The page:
I won’t get into why I missed my flight to Los Angeles on Saturday, but getting put on the standby list for the next one afforded me about three hours to get a bunch of writing done. I figured that since I was stuck in the terminal anyway, I might as well save myself the hassle of having to work during my trip, especially since I’d more or less planned to spend the next three days drinking in dives and investigating this marijuana thing everyone keeps talking about.
I wandered around the gate, looking for a place to plug in. Lo and behold, I found a quiet business lounge next to a Starbucks. The area was furnished with spacious workstations, ample outlets, comfy chairs, and a DFW employee napping in a comfy chair. “Come hither, Steve, and work,” the lounge seemed to say. “Get ahead, so that you may enjoy your vacation.”
So what I did instead of cranking out the next three days’ worth of work was to get on the Skylink to look for a bar. Leaving the lounge’s grotto-like serenity, I took the train to E15 where, according to the helpful directory that encouraged me to “explore the airport,” I would find a TGI Friday’s, a Tequileria, and a Riders World.
I stepped onto the escalator from the Skylink platform and then descended into Hell. See, I was flying Virgin America, which departs from the cool, friendly environs of gate E33, which faces east. But down around E15, the windows face west, and the afternoon sun blazes through the pitiful window film cooking everyone inside like Hot Pockets. Where the Virgin gate was peacefully uncrowded, this sunstroked Gehenna thronged with sweating, angry travelers gnashing their teeth in anxiety over whether they’d be able to squeeze onto one smelly US Airways flight or another.
Fuck that, I thought, hurrying past Tequileria and out of the heat to a blessedly windowless corridor. Three or four Dallas Cowboys souvenir shops later, I came upon Riders World, a claustrophobic bar and grill with, who knows why, a motorcycle theme.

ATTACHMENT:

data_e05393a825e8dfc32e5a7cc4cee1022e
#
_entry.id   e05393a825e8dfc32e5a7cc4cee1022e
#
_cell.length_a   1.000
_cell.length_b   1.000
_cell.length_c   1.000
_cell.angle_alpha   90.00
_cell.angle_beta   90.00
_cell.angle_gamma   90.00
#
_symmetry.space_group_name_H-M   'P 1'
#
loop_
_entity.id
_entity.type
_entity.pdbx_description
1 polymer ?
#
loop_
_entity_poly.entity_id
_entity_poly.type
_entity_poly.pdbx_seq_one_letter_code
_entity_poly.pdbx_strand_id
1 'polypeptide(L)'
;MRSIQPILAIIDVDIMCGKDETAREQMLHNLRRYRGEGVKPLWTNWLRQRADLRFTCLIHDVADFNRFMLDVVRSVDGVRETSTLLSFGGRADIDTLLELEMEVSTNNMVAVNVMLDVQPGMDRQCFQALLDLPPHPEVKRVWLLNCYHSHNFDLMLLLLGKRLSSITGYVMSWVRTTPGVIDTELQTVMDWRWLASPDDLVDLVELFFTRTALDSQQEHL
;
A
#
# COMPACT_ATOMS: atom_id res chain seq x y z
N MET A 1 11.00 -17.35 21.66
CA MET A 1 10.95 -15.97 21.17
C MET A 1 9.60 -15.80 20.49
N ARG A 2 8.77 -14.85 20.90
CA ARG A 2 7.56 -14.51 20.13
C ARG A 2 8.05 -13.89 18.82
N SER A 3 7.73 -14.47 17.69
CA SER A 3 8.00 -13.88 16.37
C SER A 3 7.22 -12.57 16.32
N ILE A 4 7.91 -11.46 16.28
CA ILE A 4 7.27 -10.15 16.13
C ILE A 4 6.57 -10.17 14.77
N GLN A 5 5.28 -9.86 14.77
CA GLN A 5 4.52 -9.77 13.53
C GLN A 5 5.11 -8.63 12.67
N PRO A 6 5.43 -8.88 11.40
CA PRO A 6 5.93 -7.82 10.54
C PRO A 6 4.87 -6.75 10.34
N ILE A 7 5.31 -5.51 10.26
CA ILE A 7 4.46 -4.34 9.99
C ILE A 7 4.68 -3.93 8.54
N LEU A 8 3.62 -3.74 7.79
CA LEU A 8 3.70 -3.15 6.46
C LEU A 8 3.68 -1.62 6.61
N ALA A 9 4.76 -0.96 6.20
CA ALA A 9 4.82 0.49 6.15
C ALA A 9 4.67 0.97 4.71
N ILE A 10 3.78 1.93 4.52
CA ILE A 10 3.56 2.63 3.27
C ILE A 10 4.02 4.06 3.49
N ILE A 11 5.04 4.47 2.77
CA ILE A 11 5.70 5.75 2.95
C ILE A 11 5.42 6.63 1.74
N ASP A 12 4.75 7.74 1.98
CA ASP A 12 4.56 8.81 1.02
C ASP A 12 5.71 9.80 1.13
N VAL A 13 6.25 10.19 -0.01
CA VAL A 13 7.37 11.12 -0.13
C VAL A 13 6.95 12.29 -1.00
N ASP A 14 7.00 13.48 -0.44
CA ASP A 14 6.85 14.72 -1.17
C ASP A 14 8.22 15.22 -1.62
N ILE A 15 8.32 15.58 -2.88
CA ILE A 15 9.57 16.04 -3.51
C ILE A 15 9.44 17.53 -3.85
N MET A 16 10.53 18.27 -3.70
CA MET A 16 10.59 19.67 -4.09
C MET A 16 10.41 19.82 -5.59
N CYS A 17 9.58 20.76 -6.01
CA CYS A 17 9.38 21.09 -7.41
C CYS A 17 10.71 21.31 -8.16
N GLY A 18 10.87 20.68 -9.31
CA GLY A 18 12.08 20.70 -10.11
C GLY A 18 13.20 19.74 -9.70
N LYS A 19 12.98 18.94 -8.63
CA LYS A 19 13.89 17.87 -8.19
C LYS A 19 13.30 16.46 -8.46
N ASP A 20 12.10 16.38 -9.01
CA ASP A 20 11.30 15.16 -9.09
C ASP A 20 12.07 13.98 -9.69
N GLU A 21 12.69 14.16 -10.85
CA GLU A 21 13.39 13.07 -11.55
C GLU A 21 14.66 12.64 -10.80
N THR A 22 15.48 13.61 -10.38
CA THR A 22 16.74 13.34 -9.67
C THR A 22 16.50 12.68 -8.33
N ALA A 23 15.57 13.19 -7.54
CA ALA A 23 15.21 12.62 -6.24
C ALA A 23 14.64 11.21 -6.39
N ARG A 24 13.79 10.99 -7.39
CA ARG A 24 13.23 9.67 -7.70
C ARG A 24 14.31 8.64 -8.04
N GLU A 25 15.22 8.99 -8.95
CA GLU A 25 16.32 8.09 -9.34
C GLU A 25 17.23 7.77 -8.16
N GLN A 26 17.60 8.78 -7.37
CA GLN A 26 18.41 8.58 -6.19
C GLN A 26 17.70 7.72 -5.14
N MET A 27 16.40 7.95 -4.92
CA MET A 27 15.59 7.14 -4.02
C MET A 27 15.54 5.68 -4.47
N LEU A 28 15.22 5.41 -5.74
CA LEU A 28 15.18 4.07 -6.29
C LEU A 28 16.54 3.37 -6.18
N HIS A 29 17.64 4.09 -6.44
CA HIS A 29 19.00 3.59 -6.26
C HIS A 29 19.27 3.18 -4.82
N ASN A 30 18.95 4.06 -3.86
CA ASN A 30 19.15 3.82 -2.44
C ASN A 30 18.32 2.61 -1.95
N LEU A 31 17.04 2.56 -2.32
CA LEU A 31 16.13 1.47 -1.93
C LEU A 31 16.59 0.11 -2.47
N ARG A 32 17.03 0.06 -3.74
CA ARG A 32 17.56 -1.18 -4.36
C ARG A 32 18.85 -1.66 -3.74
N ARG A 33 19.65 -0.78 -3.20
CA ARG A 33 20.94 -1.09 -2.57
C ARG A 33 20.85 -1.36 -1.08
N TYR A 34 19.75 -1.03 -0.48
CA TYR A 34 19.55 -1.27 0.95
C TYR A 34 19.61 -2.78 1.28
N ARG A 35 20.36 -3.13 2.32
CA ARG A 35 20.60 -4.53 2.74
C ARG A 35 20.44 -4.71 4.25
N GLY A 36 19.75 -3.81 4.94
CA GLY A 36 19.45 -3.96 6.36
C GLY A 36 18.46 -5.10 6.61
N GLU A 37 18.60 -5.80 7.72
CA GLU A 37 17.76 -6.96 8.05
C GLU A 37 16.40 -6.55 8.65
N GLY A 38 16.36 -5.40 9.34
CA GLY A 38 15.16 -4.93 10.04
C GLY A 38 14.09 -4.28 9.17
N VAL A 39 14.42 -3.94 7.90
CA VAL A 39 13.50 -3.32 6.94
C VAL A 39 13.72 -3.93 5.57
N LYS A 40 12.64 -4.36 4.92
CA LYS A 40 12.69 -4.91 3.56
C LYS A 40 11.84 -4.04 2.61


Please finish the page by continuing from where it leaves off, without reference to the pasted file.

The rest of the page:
If you can picture an O’Reilly Auto Parts that has beer on tap and a hot dog roller, then you’ve got Riders World. Well, those things and graffiti. The wall at one end of the room is covered in names and messages scrawled in marker, presumably written by bikers relieved to find signs reading, “Bikers welcome!”
Next to the graffiti wall is a fridge full of bottled beers and soft drinks, decorated with a laminated menu taped to the door. In addition to beer, Riders World offers stuff like hot dogs, chips, nachos, and the Official In-flight Snack of Inconsiderate Travelers: the breakfast sandwich, or, as I like to call it, the Fart McMuffin. I considered ordering nachos but thought better of it after imagining the stigma earned from ruining an airplane lavatory miles above Phoenix. I played it safe with a Coors Light draft. The guy who took the seat next to me, who I’ll call Sweatpants McHeartattack, didn’t share my compunction, because he happily ordered three hotdogs.
Sweatpants nodded at the TV nestled in the corner of the back bar; college basketball players were dashing back and forth across the screen. “Sucks to be them,” he said, possibly referencing whoever had to share his row but more likely meaning Purdue, at that moment pinned down under a 33-point deficit to Indiana.
Of course, like every other shop at the airport, Riders World also has crap for sale, the kind of crap that’s sold only in airports and in-flight magazines. In the case of Riders, that crap is toy Harleys, locked in a glass case next to a TV. On the other side of the screen was another display case running the length of the wall. It was full of ballcaps.
Seeing as how I was heading to a city where a $6.50 Coors Light draft is kind of a steal, I ordered another. It was getting close to 6; my flight was at 6:35. I drank half of it, offered a “safe travels” to Sweatpants, and walked back to E33, a longer walk than I thought. Passengers were boarding. I asked the lady at the ticket counter if there was room for standbys.
“Oh, there’s plenty,” she said, smiling as she scanned my pass. “You got here just in time, though. You were about to miss your flight!” –– Steve Steward
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